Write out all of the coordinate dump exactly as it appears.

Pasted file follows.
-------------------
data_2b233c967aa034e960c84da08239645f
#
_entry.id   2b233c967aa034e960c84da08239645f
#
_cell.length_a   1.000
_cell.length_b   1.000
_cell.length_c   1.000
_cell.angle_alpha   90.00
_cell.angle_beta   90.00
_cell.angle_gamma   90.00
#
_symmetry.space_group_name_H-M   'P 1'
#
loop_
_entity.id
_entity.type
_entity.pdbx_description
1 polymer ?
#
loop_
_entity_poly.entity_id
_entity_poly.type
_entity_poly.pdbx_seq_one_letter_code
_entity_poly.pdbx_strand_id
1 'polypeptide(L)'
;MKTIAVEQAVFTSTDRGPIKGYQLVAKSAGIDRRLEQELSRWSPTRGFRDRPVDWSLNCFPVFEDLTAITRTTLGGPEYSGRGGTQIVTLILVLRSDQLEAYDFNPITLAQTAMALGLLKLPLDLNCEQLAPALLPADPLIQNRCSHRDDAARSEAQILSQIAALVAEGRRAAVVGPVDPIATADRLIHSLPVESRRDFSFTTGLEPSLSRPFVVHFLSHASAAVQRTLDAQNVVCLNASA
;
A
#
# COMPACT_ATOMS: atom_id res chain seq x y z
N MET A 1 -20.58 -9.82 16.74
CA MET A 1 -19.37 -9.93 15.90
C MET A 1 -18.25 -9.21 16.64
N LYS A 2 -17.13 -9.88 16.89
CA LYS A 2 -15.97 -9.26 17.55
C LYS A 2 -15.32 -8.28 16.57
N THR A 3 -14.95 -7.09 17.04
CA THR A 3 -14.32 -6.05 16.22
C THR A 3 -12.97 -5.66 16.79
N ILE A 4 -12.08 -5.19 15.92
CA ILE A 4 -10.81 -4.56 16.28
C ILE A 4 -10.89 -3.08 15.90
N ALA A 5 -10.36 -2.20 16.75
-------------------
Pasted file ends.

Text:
data_2b233c967aa034e960c84da08239645f
#
_entry.id   2b233c967aa034e960c84da08239645f
#
_cell.length_a   1.000
_cell.length_b   1.000
_cell.length_c   1.000
_cell.angle_alpha   90.00
_cell.angle_beta   90.00
_cell.angle_gamma   90.00
#
_symmetry.space_group_name_H-M   'P 1'
#
loop_
_entity.id
_entity.type
_entity.pdbx_description
1 polymer ?
#
loop_
_entity_poly.entity_id
_entity_poly.type
_entity_poly.pdbx_seq_one_letter_code
_entity_poly.pdbx_strand_id
1 'polypeptide(L)'
;MKTIAVEQAVFTSTDRGPIKGYQLVAKSAGIDRRLEQELSRWSPTRGFRDRPVDWSLNCFPVFEDLTAITRTTLGGPEYSGRGGTQIVTLILVLRSDQLEAYDFNPITLAQTAMALGLLKLPLDLNCEQLAPALLPADPLIQNRCSHRDDAARSEAQILSQIAALVAEGRRAAVVGPVDPIATADRLIHSLPVESRRDFSFTTGLEPSLSRPFVVHFLSHASAAVQRTLDAQNVVCLNASA
;
A
#
# COMPACT_ATOMS: atom_id res chain seq x y z
N MET A 1 -20.58 -9.82 16.74
CA MET A 1 -19.37 -9.93 15.90
C MET A 1 -18.25 -9.21 16.64
N LYS A 2 -17.13 -9.88 16.89
CA LYS A 2 -15.97 -9.26 17.55
C LYS A 2 -15.32 -8.28 16.57
N THR A 3 -14.95 -7.09 17.04
CA THR A 3 -14.32 -6.05 16.22
C THR A 3 -12.97 -5.66 16.79
N ILE A 4 -12.08 -5.19 15.92
CA ILE A 4 -10.81 -4.56 16.28
C ILE A 4 -10.89 -3.08 15.90
N ALA A 5 -10.36 -2.20 16.75